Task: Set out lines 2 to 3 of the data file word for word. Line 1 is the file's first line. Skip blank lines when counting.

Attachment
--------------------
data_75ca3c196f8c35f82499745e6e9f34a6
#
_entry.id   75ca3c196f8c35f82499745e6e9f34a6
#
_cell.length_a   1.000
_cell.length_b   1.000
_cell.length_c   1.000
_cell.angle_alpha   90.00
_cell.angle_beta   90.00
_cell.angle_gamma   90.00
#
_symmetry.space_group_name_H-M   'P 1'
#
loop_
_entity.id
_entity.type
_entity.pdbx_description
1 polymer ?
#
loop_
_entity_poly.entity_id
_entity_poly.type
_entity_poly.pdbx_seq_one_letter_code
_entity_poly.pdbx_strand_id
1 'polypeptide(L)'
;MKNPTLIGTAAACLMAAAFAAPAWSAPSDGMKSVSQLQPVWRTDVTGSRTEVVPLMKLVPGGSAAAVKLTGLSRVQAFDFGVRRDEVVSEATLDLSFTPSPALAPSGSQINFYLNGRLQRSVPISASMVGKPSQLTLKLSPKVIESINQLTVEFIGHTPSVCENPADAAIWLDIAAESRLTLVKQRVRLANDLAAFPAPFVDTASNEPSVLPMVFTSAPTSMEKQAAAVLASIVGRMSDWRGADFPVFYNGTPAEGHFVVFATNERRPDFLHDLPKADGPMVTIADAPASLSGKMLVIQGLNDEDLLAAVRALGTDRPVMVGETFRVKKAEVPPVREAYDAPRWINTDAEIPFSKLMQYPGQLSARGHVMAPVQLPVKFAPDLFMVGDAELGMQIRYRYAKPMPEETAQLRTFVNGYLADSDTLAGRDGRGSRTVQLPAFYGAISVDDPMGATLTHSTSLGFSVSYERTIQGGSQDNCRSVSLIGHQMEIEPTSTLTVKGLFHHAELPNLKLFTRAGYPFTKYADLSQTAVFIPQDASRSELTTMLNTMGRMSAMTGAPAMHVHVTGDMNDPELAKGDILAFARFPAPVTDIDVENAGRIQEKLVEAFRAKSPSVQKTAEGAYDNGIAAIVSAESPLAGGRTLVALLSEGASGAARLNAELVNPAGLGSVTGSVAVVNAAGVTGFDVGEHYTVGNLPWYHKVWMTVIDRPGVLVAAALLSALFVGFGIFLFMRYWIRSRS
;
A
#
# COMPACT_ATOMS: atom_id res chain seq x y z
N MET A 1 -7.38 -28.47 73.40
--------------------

#
_entry.id   75ca3c196f8c35f82499745e6e9f34a6